PS7_solution

# 1 to e32 and solve for mcr this value turns out to be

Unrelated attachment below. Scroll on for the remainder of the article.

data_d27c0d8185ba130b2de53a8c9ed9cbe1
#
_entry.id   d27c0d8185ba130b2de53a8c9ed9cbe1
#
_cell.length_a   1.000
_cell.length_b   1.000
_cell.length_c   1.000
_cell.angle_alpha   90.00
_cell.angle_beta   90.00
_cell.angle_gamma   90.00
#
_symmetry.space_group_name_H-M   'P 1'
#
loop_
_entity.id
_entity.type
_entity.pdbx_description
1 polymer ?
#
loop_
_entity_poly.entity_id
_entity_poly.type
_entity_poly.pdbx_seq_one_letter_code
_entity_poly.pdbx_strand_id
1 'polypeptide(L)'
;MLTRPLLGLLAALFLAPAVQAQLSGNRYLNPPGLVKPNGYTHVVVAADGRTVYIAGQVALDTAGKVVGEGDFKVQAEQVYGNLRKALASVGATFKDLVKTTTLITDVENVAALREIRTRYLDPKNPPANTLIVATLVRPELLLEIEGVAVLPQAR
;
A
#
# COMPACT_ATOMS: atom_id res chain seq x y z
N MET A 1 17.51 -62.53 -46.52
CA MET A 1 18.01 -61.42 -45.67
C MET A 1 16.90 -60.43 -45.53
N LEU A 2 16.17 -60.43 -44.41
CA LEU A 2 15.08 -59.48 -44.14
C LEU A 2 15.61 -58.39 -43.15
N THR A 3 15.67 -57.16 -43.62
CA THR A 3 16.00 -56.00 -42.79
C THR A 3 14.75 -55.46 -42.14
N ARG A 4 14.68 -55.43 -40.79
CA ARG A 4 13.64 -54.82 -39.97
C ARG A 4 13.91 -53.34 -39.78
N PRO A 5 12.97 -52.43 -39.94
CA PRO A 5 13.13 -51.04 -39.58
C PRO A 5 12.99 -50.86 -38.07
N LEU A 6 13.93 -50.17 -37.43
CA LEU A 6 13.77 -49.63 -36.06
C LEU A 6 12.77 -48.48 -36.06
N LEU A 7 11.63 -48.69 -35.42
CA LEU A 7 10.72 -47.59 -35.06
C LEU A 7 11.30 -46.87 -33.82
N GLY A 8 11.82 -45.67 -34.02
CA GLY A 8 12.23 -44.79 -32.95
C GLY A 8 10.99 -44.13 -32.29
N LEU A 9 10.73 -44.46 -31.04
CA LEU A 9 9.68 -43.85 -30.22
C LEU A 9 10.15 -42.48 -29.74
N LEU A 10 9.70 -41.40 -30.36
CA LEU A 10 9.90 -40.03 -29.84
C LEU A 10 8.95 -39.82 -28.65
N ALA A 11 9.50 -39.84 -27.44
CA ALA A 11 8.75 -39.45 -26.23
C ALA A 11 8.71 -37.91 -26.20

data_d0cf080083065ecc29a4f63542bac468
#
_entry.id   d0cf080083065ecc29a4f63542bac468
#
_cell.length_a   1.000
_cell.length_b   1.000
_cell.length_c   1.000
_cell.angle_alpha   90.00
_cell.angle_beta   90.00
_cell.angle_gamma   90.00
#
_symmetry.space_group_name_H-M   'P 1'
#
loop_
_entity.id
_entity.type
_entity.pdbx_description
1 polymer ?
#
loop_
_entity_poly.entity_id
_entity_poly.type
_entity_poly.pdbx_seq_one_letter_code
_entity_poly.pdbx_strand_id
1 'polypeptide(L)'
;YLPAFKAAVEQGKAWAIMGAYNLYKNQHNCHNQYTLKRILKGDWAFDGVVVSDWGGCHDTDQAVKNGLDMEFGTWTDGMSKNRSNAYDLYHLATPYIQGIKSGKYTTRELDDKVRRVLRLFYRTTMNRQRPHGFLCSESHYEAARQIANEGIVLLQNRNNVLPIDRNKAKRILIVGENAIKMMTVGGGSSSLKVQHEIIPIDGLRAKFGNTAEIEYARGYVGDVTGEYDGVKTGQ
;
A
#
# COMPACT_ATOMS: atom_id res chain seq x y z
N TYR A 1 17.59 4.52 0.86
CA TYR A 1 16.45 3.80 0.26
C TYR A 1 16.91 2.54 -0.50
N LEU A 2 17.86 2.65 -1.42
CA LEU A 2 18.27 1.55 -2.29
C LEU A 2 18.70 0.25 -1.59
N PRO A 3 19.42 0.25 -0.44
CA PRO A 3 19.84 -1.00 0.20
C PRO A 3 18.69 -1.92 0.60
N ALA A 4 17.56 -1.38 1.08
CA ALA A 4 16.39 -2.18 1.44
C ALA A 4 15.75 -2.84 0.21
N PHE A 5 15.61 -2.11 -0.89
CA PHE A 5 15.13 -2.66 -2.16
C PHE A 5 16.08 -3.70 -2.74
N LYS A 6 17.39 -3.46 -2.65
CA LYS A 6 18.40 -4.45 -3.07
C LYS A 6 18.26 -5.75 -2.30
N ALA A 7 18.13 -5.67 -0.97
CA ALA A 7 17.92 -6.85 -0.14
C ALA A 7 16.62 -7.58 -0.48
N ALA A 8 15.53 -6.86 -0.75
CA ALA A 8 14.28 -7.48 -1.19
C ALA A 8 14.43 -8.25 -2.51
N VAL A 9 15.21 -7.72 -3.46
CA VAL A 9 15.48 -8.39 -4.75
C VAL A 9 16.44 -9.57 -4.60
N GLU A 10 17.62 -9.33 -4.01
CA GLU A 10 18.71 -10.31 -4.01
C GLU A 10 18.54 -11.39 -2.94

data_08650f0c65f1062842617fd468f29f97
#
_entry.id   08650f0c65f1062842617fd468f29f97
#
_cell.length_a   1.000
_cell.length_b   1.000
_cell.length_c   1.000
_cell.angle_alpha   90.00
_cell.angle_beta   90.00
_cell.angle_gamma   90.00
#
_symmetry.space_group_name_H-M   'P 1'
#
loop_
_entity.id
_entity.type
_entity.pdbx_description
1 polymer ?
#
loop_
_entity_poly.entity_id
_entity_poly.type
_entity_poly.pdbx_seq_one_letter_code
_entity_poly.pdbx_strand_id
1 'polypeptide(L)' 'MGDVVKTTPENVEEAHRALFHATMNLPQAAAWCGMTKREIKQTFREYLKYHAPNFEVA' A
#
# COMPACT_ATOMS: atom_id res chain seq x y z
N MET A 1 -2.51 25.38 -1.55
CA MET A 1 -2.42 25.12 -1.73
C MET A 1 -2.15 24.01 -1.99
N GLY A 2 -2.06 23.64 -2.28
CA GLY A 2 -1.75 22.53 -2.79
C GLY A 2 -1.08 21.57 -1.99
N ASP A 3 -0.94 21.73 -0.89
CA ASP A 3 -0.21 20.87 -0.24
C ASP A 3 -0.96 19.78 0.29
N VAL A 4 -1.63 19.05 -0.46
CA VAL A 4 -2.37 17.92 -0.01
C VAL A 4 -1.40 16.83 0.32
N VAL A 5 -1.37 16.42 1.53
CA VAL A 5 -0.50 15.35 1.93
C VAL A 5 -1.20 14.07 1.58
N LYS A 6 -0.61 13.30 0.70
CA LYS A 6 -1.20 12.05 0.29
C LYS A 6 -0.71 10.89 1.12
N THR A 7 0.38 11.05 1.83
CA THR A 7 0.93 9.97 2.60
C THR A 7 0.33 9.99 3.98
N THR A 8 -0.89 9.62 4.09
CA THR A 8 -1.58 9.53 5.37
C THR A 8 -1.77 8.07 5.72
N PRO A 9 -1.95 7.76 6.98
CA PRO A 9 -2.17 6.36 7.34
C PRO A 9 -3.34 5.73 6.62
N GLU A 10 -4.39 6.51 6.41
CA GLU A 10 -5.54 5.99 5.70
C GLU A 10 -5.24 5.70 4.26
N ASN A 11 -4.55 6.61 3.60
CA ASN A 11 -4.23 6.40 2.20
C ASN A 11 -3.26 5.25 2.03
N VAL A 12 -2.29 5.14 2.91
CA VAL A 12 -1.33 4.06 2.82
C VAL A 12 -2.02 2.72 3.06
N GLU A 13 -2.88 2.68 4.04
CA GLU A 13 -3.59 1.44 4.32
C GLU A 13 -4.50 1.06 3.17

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Unformatted text preview: o be ( ) This value is reasonably close to the experimental critical Mach number of 0.725 with a percentage deviation of 2.43%. Karman-Tsien √ 0 1 √ To find Mcr from the Karman-Tsien rule, we equate, E3.1 to E3.3 and solve for Mcr. This value turns out to be ( ) This value compares very well with that of the experimental critical Mach number of 0.725 with a percentage deviation of 0.51%. Laitone √ * , * √ + + To find Mcr from the Laitone rule, we equate, E3.1 to E3.4 and solve for Mcr. This value turns out to be ( ) This value is reasonably close to the experimental critical Mach number of 0.725 with a percentage deviation of 2.61%. Thus, the Karman Tsien rule worked the best in predicting an accurate value for the critical Mach number. The Laitone rule gave the least value for the critical Mach number as it is the most sensitive to non-linear effects. The Prandtl-Glauert rule gave the largest value for the critical Mach number as it does not account for non-linear effects. MATLAB CODE %%HA 7 - P3 clc clear close all load('naca0012_x.dat'); %%Load airfoil x co-ordinates load('naca0012_y.dat'); %%Load airfoil y co-ordinates %Plot airfoil geometry figure(1) plot(naca0012_x,naca0012_y) axis('equal') xlabel('x') ylabel('y') title('NACA 0012') load('naca0012_0_cp.dat') Cp_0=naca0012_0_cp; %%Define incompressible pressure coefficient array M_array=[0.4,0.6,0.7,0.75]; %Store the required Mach numberss in M_array for i=1:4 %Case index M=M_array(i); ...Compute the compressible Cp values along the airfoil topsurface %Pradtl Glauert Cp_M_PG=Cp_0/sqrt(1-M^2); %Karman Tsien Cp_M_KT=Cp_0./(sqrt(1-M^2)+M^2/(1+sqrt(1-M^2))*Cp_0/2); %Laitone's rule gamma=1.4; Cp_M_L=Cp_0./(sqrt(1-M^2)+M^2*(1+(gamma-1)/2*M^2)... /(2*...
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